When I see the 4-year-olds at my school bouncing down the hallway, I see students ready for anything! Excited about school and soaking up a world of knowledge, they are just so cute! So, when I read the Center for American Progress’ (CAP) recent piece, “4 Disturbing Facts About Preschool Suspension,” my heart dropped to the pit of my stomach. Nearly 7,000 3- and 4-year-olds were suspended or expelled [PDF] from U.S. public preschools during the 2013-2104 school year. This is unconscionable. I am already angered and frustrated by the disproportionate number of students of color that we push out and suspend from our K-12 schools, but ostracizing preschool students is even more disturbing — and counterproductive.
Suspensions of young children are not just a national problem; we see them in Minnesota too. According to an October 2015 Star Tribune article, a kindergartner was suspended for playing with ChapStick and then fleeing the classroom when told to stop, despite a Minneapolis moratorium on suspending kindergarteners. Furthermore, the article detailed local disparities in suspensions. When will the Minnesota Legislature and local districts effectively address this inequity? There are alternatives to suspensions that are more effective than this harmful, exclusionary practice; they must become a priority for our school leaders and legislators.
Pathologizes normal child behavior
Suspending young children pathologizes normal child behavior, and these suspensions can be driven by racial bias. It is not abnormal for a preschooler’s frustration to be expressed through physical conflict, as any parent can tell you. When preschool students are suspended for a physical conflict, it sends the message that something is wrong with the child, sometimes leading to medical intervention, even though it is part of a preschooler’s normal social development. I see this firsthand with my 3-year-old son, who will soon start preschool. He pushes his sister and hits me when he’s frustrated — not because he is a bad kid, but because he is still learning how to express his frustration. My son, who is white, will likely not have to worry about being suspended. If trends continue, his black peers won’t be as lucky, as they are nearly four times more likely to be suspended.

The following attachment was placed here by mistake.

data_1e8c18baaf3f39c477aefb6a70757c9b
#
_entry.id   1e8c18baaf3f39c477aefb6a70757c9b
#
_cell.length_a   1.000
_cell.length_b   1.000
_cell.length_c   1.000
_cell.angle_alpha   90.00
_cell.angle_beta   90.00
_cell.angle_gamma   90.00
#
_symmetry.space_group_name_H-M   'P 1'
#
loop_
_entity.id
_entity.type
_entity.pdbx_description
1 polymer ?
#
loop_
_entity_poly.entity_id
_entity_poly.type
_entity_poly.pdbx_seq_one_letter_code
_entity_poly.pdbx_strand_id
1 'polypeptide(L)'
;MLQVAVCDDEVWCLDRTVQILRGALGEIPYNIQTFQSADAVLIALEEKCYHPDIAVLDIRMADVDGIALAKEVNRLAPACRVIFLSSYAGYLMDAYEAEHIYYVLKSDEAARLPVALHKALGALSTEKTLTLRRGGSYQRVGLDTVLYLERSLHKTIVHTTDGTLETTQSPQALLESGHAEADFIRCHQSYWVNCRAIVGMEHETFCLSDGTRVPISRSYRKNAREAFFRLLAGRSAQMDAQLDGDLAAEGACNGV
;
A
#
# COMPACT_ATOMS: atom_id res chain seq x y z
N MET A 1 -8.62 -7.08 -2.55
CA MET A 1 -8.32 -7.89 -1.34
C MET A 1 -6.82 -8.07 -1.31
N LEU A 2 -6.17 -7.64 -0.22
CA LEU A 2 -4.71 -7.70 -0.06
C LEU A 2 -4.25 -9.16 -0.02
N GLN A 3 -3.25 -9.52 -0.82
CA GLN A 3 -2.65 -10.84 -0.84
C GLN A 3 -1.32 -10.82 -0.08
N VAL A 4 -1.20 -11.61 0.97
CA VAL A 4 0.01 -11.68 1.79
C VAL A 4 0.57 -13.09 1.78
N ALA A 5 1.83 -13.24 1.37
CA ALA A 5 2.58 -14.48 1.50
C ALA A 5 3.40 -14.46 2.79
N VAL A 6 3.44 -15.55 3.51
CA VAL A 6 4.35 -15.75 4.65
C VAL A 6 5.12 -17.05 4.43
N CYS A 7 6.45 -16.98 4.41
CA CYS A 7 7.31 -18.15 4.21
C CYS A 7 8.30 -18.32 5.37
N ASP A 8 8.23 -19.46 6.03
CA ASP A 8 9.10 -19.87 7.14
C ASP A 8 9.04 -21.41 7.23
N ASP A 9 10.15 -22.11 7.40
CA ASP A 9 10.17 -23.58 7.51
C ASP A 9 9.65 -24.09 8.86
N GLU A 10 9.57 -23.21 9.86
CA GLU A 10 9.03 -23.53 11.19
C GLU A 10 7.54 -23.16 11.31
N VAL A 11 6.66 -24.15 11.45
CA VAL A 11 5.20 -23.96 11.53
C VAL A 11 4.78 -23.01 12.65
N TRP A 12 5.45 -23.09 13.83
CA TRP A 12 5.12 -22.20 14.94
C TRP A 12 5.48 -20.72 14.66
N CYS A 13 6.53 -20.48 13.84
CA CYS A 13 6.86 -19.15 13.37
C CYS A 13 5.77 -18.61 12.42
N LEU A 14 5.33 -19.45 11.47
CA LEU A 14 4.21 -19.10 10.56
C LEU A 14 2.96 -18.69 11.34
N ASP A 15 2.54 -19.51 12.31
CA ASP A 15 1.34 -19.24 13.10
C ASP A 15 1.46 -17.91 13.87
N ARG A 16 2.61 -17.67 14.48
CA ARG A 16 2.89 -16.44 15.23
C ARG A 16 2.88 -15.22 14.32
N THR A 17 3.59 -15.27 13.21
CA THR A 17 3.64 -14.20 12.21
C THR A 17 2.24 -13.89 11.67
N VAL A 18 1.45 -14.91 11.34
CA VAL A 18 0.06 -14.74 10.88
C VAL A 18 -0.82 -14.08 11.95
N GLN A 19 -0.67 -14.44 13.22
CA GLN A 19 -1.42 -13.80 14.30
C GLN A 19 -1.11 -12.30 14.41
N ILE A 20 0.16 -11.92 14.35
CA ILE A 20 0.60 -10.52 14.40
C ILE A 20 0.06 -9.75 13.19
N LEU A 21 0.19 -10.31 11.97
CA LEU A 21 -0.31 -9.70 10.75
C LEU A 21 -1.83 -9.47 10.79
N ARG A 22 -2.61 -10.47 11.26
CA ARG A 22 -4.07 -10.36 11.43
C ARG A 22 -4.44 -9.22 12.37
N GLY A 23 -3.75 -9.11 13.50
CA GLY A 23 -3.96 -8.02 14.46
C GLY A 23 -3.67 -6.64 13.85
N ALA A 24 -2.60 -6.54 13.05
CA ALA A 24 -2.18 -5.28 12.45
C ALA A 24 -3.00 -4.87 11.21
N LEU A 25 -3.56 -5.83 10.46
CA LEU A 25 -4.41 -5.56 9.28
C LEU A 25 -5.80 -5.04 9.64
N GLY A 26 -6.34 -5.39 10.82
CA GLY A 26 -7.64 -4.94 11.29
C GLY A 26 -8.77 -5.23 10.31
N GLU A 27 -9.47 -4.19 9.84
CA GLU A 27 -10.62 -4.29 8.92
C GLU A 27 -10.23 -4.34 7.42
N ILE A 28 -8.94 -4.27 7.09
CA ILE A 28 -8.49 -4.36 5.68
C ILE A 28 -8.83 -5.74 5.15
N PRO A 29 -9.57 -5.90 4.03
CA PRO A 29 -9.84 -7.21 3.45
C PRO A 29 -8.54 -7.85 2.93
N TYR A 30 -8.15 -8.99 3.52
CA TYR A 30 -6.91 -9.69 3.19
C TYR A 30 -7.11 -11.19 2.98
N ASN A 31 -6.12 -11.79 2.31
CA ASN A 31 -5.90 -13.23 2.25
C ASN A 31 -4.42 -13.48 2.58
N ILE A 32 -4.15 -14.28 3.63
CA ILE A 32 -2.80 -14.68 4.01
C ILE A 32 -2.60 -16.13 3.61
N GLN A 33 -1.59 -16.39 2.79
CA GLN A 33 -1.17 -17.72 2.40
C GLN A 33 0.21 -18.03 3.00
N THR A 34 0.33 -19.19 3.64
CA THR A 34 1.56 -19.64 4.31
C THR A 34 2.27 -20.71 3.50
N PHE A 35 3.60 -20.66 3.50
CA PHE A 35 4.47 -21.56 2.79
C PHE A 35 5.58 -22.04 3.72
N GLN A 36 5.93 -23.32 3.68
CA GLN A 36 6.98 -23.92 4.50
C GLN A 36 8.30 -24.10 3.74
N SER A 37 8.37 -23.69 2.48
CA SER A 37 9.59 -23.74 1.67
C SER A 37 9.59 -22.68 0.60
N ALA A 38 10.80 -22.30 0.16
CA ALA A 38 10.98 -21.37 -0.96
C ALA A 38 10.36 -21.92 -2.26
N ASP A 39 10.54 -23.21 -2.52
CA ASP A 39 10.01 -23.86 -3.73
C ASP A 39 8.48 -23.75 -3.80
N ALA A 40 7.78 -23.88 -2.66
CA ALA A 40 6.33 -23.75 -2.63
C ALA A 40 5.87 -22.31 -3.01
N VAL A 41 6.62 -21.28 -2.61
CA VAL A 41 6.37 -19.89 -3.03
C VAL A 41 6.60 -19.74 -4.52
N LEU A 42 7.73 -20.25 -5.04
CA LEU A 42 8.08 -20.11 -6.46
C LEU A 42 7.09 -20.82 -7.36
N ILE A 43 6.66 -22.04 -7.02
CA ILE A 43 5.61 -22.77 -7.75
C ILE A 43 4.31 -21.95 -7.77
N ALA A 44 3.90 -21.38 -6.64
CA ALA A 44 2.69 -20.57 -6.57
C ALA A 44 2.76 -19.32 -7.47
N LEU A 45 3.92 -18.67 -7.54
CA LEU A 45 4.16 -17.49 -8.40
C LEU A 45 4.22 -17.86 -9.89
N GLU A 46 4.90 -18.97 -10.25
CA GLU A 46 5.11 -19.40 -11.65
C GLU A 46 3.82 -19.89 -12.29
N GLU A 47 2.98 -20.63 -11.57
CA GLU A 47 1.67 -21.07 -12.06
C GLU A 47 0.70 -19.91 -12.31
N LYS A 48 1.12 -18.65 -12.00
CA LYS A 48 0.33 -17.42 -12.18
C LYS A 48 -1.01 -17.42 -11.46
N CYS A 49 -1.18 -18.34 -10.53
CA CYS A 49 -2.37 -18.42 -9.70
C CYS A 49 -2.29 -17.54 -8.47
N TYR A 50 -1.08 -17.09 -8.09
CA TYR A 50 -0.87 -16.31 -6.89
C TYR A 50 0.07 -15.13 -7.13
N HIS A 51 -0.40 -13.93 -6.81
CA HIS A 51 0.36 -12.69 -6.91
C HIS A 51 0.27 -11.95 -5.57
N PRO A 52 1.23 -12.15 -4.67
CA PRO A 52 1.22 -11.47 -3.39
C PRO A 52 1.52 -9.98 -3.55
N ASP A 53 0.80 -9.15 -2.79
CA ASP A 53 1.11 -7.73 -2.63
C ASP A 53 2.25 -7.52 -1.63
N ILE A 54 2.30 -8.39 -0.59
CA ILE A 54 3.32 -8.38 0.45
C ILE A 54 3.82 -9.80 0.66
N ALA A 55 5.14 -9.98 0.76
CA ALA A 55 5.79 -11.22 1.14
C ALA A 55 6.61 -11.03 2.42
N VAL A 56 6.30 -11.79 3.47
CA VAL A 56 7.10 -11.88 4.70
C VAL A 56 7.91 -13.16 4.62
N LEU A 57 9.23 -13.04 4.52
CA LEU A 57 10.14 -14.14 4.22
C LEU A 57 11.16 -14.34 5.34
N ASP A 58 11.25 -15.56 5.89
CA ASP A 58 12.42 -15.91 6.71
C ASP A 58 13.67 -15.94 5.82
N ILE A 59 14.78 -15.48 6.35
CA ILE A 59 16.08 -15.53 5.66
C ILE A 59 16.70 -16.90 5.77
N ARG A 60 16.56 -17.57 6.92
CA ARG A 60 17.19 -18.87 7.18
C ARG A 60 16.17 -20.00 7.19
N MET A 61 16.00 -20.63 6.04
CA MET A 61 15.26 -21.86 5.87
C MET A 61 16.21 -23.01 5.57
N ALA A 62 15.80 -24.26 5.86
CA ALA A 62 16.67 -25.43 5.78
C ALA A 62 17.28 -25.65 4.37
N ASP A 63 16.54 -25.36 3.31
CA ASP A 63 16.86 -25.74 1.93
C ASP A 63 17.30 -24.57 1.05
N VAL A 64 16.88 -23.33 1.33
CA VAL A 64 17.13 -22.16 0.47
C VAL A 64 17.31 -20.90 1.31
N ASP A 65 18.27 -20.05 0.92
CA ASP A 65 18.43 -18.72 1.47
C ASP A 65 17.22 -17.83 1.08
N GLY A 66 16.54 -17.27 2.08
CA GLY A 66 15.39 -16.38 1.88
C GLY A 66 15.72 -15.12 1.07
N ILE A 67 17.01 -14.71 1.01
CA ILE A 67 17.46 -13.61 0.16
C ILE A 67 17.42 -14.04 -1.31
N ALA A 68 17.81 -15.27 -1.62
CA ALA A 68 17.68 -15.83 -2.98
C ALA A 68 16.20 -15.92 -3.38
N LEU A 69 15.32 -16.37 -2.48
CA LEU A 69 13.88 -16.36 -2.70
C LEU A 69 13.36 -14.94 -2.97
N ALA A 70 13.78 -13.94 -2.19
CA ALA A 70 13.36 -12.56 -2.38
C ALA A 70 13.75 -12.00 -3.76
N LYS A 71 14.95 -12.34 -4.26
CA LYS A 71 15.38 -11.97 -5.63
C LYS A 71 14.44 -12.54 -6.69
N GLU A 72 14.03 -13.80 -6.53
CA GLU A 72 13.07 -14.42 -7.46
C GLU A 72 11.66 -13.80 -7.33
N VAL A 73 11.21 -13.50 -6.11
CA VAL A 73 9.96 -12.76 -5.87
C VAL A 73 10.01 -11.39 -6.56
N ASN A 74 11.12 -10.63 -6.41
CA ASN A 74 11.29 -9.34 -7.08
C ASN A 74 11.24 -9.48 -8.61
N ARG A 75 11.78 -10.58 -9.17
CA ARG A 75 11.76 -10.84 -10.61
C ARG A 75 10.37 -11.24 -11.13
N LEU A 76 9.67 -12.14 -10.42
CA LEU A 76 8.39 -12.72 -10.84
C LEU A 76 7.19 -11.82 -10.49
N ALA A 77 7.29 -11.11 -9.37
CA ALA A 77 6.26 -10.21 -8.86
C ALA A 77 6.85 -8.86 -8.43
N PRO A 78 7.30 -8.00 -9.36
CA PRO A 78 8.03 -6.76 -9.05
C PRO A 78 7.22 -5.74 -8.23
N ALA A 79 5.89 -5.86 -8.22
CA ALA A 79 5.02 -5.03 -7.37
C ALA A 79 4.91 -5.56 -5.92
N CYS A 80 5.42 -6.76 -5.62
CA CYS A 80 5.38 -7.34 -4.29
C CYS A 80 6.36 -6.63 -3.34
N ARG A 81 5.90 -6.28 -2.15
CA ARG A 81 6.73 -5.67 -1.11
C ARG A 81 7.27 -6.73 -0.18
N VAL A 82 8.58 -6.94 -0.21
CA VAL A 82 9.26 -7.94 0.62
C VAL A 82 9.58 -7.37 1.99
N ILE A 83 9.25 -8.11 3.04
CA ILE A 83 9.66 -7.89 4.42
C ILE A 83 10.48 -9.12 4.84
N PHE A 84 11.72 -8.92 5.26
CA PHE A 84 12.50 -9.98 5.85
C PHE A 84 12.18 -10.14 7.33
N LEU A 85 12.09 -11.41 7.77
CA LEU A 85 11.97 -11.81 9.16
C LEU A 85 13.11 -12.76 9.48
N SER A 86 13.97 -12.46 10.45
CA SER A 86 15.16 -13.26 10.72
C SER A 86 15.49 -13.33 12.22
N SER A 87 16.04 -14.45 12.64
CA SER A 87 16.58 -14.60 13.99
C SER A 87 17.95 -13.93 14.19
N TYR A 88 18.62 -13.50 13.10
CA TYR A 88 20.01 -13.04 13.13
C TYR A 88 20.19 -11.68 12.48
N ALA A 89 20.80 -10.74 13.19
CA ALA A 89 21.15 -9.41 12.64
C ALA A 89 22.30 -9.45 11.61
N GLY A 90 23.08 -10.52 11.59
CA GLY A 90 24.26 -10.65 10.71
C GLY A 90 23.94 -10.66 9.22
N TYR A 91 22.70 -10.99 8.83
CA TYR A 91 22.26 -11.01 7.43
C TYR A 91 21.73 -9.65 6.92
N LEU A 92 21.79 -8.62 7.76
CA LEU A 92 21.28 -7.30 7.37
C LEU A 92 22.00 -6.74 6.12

Studies suggest that what we treat as a student problem may actually be an adult one. Research suggests that implicit racial bias — bias that teachers and administrators aren’t even conscious of — can drive preschool suspensions. The recent eye-tracking study that came out of Yale University [PDF] shows that teachers observe African-American children more closely than white children because they expect challenging behavior. This contributes to the disproportionate number of African-American students we suspend while we should be setting up early learners of color for success. Starting on their first day of school, we are effectively sending the message to students of color that school is not for them.
And the impact of school suspensions is far greater than a few hours or days missed from school. Not only is the way they are disproportionately given out a civil rights issue, but when we exclude students from the classroom, they are less likely to graduate. A Texas study found that students who had been suspended or expelled were twice as likely to drop out compared to students with similar characteristics at similar schools who had not been suspended. When students don’t graduate, their chances of falling into the criminal-justice or social-welfare systems increase. Along with the human cost, this takes an economic toll on our state, depleting our workforce and tax base.
School districts and the Legislature must address this issue by providing training for school personnel. This training should target all staff, not just teachers, and focus on addressing our implicit biases, implementing alternatives to suspensions, and using respectful and positive redirection for students acting out. Even as someone who is aware of this issue, I, too, would benefit from these trainings and continue the work of undoing my biases. I’m also embracing alternatives to suspensions that are based on relationship building with students. We need resources and policies in place that support implementation of these alternatives; without them, our efforts will be inconsistent and we will fall short.
As the CAP article says, “preschool should be a welcoming place where children grow and develop normally, free from society’s stereotypes and prejudice.” It’s time we, the public, our school districts, and our Legislature make the changes necessary to allow school to be a welcoming place that encourages growth and development for all students. As my own child starts preschool this fall, this is what I want for him and all his peers.
Teresa Fenske is a fourth-grade teacher at Valley View Elementary School in Columbia Heights.
WANT TO ADD YOUR VOICE?
If you’re interested in joining the discussion, add your voice to the Comment section below — or consider writing a letter or a longer-form Community Voices commentary. (For more information about Community Voices, see our Submission Guidelines.)